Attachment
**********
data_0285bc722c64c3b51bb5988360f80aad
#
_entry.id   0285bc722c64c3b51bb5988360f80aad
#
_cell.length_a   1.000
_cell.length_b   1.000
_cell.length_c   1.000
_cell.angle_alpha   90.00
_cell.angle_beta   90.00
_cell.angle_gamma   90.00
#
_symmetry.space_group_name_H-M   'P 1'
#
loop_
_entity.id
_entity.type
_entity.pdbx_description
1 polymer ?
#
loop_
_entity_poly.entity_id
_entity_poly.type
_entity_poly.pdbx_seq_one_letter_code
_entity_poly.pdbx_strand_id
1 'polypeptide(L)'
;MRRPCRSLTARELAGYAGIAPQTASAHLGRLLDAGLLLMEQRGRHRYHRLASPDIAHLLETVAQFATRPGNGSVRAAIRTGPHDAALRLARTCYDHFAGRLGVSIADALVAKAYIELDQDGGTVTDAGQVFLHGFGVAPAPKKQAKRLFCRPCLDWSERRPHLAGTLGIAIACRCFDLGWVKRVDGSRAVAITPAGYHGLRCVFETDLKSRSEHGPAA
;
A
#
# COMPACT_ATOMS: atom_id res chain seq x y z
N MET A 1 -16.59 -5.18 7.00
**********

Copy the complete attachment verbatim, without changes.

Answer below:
data_0285bc722c64c3b51bb5988360f80aad
#
_entry.id   0285bc722c64c3b51bb5988360f80aad
#
_cell.length_a   1.000
_cell.length_b   1.000
_cell.length_c   1.000
_cell.angle_alpha   90.00
_cell.angle_beta   90.00
_cell.angle_gamma   90.00
#
_symmetry.space_group_name_H-M   'P 1'
#
loop_
_entity.id
_entity.type
_entity.pdbx_description
1 polymer ?
#
loop_
_entity_poly.entity_id
_entity_poly.type
_entity_poly.pdbx_seq_one_letter_code
_entity_poly.pdbx_strand_id
1 'polypeptide(L)'
;MRRPCRSLTARELAGYAGIAPQTASAHLGRLLDAGLLLMEQRGRHRYHRLASPDIAHLLETVAQFATRPGNGSVRAAIRTGPHDAALRLARTCYDHFAGRLGVSIADALVAKAYIELDQDGGTVTDAGQVFLHGFGVAPAPKKQAKRLFCRPCLDWSERRPHLAGTLGIAIACRCFDLGWVKRVDGSRAVAITPAGYHGLRCVFETDLKSRSEHGPAA
;
A
#
# COMPACT_ATOMS: atom_id res chain seq x y z
N MET A 1 -16.59 -5.18 7.00